Muscle tone is the continual resistance in a muscle and tone is something that is present in our muscles from birth and is an important aspect of development from the very start of life
Learn the reasons why your child's muscle tone is so important!
Why is your child's muscle tone important?
- Good muscle tone protects the joints of the spine and limbs against ligament sprain and helps to reduce injury risk as a child grows. When spinal muscle tone is reduced it can increase the chance of neck and back pain, and headaches due to spinal joint stress.
- Injuries like dislocated shoulders, elbows and fingers or rolled ankles that happen over and over may be a result of reduced muscle tone protecting the joints.
- Good muscle tone also holds the joints in a position for optimal alignment which supports good joint development (especially hips and shoulders in babies and children), again reducing stress/sprain from unusual postures or joint positions.
1. It's the foundational driver of effective development
- Muscle tone is the foundational driver of effective development, particularly optimal progression through gross and fine motor skill attainment.
- From rolling right through to hopping, skipping, riding a bike, playing sports, writing and typing - muscle tone is the crucial base underlying appropriate achievement of all future movement skills!
2. Muscle tone supports appropriate ability and confidence with skills requiring balance and coordination
- Good muscle tone ensures a child can feel safe in their body as they navigate new skills, new heights and new terrains - increasing their brain development and skill level.
- From a toddler climbing all the things through to a child or teen playing agile team sports or engaging in complex activities like rock climbing, martial arts, gymnastics, climbing trees, mountain bike riding or dancing - good muscle tone ensures a child is equipped with the musculoskeletal function they need to engage in their world!
- Having a body that is capable and reliable means a child can test themselves, continuing their development and building self-esteem and confidence as the go!
3. Muscle tone supports optimal postural alignment, appropriate centre of gravity between feet and over ankles, and effective body biomechanics.
- Being upright isn't an easy thing to do, and even sitting requires good muscle tone to keep our body up and functional. There are many many big and little muscles around our spine, pelvis, shoulders and hips that help to keep us upright and strong all day long.
- Good posture isn't just for looks! Optimal upright posture promotes optimal use of our musculoskeletal system AND increases our ability to breathe well to oxygenate our brain and body effectively among other things!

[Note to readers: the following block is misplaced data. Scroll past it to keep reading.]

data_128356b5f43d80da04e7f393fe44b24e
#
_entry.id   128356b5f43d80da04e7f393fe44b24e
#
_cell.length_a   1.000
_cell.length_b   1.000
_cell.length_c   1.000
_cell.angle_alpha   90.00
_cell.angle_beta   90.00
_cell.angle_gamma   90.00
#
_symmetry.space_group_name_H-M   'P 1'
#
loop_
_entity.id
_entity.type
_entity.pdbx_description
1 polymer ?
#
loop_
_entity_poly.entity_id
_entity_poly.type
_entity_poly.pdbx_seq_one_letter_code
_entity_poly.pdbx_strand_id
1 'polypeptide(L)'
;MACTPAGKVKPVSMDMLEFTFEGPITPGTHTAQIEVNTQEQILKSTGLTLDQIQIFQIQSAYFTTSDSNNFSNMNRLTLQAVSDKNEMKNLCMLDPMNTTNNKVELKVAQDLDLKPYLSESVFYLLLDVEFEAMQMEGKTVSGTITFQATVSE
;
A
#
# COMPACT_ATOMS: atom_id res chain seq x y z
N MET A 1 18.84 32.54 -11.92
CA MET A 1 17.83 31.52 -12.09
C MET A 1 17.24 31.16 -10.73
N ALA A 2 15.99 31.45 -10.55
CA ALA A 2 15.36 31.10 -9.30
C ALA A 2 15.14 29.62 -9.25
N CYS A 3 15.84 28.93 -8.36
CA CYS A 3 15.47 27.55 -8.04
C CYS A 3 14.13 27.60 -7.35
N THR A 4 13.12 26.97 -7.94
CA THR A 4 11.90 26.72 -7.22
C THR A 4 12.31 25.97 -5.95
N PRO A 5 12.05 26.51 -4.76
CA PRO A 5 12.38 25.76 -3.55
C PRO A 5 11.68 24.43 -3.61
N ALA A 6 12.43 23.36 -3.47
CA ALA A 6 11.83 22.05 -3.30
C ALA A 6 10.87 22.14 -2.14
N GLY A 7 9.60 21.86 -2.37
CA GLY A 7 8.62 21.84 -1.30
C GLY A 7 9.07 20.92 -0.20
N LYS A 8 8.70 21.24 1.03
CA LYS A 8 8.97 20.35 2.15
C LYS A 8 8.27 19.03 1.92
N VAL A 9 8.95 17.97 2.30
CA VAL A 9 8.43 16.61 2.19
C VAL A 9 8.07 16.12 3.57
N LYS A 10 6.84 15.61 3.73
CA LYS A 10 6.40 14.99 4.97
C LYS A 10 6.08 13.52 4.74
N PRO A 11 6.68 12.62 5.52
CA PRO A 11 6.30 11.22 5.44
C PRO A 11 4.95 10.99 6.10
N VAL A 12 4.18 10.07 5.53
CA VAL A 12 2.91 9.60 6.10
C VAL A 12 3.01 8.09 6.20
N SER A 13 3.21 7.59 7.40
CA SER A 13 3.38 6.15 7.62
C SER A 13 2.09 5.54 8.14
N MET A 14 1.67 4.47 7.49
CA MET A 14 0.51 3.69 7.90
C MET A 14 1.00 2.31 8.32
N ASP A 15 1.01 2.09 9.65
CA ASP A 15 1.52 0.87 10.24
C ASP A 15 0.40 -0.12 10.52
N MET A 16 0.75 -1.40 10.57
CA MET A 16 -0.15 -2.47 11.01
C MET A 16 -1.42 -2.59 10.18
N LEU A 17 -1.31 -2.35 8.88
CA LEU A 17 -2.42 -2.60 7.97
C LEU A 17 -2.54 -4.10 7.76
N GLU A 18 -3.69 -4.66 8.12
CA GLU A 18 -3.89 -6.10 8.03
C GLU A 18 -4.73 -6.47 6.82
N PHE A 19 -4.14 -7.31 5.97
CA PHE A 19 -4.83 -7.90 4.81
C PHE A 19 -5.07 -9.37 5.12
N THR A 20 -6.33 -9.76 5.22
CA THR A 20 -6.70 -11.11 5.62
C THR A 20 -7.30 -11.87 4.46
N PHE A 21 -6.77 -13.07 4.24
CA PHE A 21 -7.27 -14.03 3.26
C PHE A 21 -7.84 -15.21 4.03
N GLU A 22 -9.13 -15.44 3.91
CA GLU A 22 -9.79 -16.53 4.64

- Good muscle tone helps to effectively keep the musculoskeletal system upright and well aligned, with good movement patterns (biomechanics) to prevent or reduce the effects of wear and tear on our joints - aka aches and pains!
4. Good muscle tone in the early months and years is pivotal in the skeletal development of the lower limb.
- Optimal alignment of the hips, knees, ankles and feet is driven by good postural (spinal) muscle tone and leg muscle tone. When all the muscles work effectively, and gross motor development progresses well, it supports ideal alignment of the joints.
- We go from a flexed posture as a baby to a strong, upright and somewhat externally rotated and slightly abducted posture as we move through gross motor milestones. This 'opening' of the body encourages the legs to straighten out of knock knees and inturned and pronated (flat) feet.
- Ensuring a child's muscle tone is appropriate between the ages of 0-3yrs is supportive of optimal structural development of the low limb.
Did you know... muscle tone and muscle strength are different?
It's easy to confuse muscle tone and muscle strength, particularly with busy preschoolers, school children and adults.
- Muscle tone is the resistance of our muscles, even at rest.
- Muscle strength is the force our muscles can exert to move or lift the body or items around us.
It's not unusual that a child can have great muscle strength, and can use their body well in the playground and during sports, however have reduced muscle tone.
Postural tone of the spinal muscles, and tone around shoulders, hips and limb muscles can be reduced and may affect posture and joint stability, increasing sprain and strain injuries, aches and pains and changes to leg biomechanics (e.g. knock knees, pronation).
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